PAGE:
McPhee Celebrates 20 Years at MTSU While Facing COVID Crisis


When Dr. Sidney McPhee began his 20th year at Middle Tennessee State University (MTSU), the last thing he expected was to be facing a world-wide pandemic. And yet, he feels blessed to be working with such a wonderful group of staff and employees both when things are normal, as well as during this trying time.

Speaking for the first time via Zoom to the Rotary Club of Murfreesboro, of which he is a longtime honorary member, McPhee shared the journey that the MTSU community has taken through the quarantine, and the plans he and his staff are making for the fall.

“I am in my office,” McPhee said, sitting in front of a photo of students filling the now empty quadrangle. “While 95% of our employees are working from home, we still have students on campus, so I need to be on campus. Crisis is requiring us to adapt and be innovative. We will not let the virus deter us from crucial duties.”

MTSU Faced Pandemic Issues Early

While locally there was little thought about the coronavirus in January, the university had to be much more aware of the global ramifications of the disease as they had students both studying abroad and a significant number of foreign students who would need to return home, including many from China.

“In late January, I sent out the first information about the virus when it was still in Asia,” said McPhee. “Initially, we focused on bringing home the study abroad students. Then we looked at what we needed to do for our international students. We also canceled the performance of a Chinese musical group that was coming to campus from Wuhan to perform.”

McPhee created a Crisis Management Council which met daily beginning in early February. It was that group that helped make the initial decisions about the international issues, and then they began the plans for social distancing. Spring Break was extended, and they began canceling events on campus. The pandemic forced everyone on campus to change how they deal with students.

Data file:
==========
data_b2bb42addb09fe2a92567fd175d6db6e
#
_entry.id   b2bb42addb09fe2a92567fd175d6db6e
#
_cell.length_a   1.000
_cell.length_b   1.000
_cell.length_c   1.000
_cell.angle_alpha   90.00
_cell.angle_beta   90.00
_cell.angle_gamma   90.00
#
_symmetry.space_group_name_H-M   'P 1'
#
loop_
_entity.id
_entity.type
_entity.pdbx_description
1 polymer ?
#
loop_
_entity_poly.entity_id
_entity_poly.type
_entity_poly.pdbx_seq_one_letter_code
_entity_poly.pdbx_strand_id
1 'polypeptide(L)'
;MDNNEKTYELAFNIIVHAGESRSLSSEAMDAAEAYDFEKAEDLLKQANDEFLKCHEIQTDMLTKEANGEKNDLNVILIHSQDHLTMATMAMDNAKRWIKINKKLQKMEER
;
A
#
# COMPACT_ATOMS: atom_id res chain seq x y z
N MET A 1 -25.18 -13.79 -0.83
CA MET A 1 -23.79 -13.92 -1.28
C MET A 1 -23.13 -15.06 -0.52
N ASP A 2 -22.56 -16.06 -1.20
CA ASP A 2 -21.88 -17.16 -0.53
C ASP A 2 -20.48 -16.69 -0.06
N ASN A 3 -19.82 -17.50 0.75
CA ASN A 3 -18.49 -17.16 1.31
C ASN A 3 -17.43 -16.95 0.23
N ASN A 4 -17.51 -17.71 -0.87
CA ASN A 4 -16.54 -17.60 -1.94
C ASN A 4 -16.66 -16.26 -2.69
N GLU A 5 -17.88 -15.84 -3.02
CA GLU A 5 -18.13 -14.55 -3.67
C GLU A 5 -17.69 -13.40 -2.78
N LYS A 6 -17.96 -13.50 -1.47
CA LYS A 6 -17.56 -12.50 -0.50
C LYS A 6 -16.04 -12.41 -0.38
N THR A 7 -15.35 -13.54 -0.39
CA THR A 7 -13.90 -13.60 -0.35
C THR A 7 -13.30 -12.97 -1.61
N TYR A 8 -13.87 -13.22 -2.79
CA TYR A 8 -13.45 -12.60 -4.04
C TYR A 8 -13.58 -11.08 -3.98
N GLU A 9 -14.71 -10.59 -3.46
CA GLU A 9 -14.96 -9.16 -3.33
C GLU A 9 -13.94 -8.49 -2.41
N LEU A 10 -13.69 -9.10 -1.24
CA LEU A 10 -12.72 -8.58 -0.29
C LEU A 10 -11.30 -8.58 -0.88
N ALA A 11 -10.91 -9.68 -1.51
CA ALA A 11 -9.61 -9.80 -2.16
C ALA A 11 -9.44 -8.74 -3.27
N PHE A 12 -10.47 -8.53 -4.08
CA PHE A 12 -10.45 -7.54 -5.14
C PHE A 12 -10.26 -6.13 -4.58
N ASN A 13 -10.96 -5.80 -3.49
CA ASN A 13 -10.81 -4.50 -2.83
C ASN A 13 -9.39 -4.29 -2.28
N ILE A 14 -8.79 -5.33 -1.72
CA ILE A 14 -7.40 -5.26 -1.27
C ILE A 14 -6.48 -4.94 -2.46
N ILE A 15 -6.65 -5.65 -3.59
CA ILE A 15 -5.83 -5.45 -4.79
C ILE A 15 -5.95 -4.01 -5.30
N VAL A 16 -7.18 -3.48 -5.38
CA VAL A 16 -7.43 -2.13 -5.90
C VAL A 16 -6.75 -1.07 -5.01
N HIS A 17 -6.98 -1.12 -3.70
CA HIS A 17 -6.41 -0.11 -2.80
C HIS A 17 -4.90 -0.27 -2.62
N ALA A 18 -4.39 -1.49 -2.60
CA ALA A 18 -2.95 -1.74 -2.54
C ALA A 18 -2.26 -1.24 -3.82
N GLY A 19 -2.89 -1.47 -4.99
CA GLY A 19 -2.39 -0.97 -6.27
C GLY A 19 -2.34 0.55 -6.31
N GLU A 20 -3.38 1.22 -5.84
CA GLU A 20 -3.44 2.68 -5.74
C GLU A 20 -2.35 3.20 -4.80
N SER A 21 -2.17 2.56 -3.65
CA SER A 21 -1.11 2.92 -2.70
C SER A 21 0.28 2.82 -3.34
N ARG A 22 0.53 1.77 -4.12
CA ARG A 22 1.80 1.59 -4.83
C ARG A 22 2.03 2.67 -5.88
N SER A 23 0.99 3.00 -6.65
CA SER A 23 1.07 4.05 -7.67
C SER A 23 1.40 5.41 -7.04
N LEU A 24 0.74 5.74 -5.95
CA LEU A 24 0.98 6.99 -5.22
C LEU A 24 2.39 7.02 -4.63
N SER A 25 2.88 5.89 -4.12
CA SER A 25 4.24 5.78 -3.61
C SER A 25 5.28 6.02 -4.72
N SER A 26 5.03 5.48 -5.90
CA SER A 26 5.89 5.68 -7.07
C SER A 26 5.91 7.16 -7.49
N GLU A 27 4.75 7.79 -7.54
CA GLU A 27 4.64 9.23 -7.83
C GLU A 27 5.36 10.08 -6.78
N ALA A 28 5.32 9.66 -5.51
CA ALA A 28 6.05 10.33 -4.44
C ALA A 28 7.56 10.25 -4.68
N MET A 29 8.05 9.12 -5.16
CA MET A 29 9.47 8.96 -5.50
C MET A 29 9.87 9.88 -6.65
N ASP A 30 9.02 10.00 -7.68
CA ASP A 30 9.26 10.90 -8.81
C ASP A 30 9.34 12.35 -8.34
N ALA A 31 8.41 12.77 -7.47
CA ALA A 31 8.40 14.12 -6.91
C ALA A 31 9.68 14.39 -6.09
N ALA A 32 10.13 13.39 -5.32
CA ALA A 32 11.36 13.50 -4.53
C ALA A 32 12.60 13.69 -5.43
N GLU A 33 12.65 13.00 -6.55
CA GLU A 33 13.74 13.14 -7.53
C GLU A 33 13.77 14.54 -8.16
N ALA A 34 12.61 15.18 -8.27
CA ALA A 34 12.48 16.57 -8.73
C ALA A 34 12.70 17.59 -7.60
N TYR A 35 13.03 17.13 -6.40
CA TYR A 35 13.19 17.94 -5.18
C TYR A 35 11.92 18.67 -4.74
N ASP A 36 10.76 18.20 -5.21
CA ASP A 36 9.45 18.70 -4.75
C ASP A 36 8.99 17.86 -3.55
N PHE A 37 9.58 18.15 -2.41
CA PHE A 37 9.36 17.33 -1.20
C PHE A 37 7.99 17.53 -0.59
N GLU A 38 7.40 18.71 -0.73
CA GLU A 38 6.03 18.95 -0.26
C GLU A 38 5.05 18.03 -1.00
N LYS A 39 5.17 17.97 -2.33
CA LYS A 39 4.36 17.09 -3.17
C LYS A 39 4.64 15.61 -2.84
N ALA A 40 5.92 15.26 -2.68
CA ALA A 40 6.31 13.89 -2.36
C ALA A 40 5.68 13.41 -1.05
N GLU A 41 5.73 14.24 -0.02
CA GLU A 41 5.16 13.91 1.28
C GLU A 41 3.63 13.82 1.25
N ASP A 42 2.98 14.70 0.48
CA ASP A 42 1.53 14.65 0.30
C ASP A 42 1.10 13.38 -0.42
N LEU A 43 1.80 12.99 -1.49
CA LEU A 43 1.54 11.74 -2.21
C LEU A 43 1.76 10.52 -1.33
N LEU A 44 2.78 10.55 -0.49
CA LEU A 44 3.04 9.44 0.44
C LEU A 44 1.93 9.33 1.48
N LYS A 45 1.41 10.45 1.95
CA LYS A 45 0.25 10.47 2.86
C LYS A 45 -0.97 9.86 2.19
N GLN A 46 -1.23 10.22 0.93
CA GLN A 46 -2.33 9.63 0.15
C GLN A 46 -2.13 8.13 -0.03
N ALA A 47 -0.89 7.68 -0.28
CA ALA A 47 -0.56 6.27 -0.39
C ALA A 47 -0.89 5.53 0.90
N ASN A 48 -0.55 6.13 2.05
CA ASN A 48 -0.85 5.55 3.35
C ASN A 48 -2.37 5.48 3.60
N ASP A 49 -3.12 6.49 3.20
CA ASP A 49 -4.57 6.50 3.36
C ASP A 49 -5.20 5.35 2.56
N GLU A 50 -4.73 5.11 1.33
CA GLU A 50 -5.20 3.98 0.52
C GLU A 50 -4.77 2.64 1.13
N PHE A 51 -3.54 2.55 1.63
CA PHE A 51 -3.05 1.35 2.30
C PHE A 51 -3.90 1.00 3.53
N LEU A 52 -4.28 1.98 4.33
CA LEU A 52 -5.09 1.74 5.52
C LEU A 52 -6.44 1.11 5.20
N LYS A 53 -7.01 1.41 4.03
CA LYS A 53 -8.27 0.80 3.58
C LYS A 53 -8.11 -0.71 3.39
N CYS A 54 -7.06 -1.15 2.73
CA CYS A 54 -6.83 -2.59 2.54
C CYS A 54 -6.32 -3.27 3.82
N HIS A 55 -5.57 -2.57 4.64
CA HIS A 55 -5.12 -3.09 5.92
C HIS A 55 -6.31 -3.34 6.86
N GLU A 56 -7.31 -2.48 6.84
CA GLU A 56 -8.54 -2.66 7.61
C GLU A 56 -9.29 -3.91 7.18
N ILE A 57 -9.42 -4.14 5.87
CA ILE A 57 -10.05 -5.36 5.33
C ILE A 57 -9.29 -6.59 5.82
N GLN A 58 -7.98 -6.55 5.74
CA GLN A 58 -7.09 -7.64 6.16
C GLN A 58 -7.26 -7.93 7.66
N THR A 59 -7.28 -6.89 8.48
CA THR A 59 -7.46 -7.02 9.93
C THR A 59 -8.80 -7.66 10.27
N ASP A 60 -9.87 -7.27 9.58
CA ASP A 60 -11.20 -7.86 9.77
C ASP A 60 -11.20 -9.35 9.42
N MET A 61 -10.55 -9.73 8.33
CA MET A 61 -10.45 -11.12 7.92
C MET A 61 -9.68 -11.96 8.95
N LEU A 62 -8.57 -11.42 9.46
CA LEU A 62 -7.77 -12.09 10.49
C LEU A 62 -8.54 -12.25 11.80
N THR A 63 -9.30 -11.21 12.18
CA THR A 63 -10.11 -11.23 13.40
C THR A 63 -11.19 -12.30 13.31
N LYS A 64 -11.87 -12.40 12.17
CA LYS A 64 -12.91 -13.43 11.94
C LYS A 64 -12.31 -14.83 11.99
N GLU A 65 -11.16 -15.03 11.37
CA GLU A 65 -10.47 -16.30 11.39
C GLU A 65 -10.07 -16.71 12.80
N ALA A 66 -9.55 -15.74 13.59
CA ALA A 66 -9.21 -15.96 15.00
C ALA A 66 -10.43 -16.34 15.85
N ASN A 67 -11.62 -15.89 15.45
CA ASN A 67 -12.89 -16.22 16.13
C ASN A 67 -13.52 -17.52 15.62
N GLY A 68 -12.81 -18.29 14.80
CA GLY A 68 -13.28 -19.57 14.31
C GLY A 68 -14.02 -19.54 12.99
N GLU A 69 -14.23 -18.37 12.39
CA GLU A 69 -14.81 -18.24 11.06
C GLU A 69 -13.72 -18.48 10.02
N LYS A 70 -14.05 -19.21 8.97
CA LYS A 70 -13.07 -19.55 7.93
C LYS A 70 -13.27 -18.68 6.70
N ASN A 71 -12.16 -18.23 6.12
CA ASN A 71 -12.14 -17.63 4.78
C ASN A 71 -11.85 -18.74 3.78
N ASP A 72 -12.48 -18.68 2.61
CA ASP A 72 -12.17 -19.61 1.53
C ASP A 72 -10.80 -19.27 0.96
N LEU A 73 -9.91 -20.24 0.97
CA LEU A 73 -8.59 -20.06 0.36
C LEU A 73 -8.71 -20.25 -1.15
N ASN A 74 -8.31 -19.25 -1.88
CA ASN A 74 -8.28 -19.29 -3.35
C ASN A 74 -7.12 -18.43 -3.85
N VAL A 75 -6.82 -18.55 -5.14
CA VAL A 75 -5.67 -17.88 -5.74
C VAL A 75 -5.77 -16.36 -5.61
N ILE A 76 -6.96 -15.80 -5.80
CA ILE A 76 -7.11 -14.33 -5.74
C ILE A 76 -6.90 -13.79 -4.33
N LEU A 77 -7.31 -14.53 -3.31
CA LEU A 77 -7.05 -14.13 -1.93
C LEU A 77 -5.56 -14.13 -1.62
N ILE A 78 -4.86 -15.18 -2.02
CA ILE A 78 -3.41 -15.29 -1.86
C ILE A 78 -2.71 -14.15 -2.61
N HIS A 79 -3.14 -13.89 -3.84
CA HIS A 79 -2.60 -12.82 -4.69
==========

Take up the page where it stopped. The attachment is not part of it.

“We canceled all new Study Abroad programs, and then our professors and teachers converted 3,000 courses from on ground study into remote access in a week and a half. It required them to change syllabi, engagement, and grading. They stepped up to become mentors and counselors.”

Since MTSU has a large number of students who are the first in their families to go to college, the university had to help many of them find computers to take home with them so they could do distance learning. Also, having quite a few students who are homeless and others who had nowhere to go for one reason or another, the residence halls have been kept open, with 500 students living in them. Work study students are still being paid, in spite of their jobs being put on hold.

“We have to keep the campus clean and the grounds maintained,” said McPhee.

All spring sports were also canceled.

Health Center Keeps Students Healthy

Under the guidance of Rick Chapman, the Director of the MTSU Student Health Center, and Dr. Eric Clark, who is the Medical Director, on-campus students and faculty have seen few cases. They shut down the virus on campus after two infections through quick action. Both students were quickly isolated, one off campus and one on campus. Contacts were informed, and, so far, there have been no other reported cases.

Because of the strong relationship MTSU has with Hunan Normal University in China, they have a number of contacts who were able to provide them with equipment for the student center to prepare them in case of COVID-19 infection on campus.

“Conflict between nations is usually between governments, not people,” said McPhee. “[This pandemic] has brought out the best at MTSU and with our Chinese partners. We all need each other in crisis and conflict. We need to know each other well and work through the issues. We have been able to get PPEs because of our partners in China…Several of our graduates … and business partners have got us through the situation.”

Spring 2020 Graduation and Beyond

The hardest thing out of all the hard decisions that McPhee has had to make was canceling graduation. More than 12,000 people come to campus most years to partake in graduation ceremonies.

“We want students to remain engaged,” said McPhee, “On May 9, we are going to put on a virtual graduation.

Also, graduates will be receiving special packets at home, and have the opportunity to walk in a future graduation ceremony.

Once students finish their finals and turn in their last paper, McPhee and his executive committee will be charting the course for the 2020-2021 academic year. Reaching out to the local and on-campus communities, a Task Force has been commissioned to plan a course of action for the near future.

“We will no longer be the university we were before the coronavirus,” said McPhee. “Yet, I have no doubt we will prove our resilience once again…no matter what the challenges are. We will come out a better, stronger institution.”

Frequently walking the now empty campus with his dog to clear his head, McPhee has taken the time to reflect on the incredible institution and its people.

While a college education is designed to be experienced on campus, he is determined to focus on the safety of the students and the faculty. The Task Force is currently developing three plans, each depends on what the future holds as far as the coronavirus.

“I want to have on-campus classes this fall if we can,” said McPhee, “but we will be ready, regardless of the situation…Because as Dr. Anthony Fauci [director of the National Institute of Allergy and Infectious Diseases] says, people will not determine the future, the virus will.”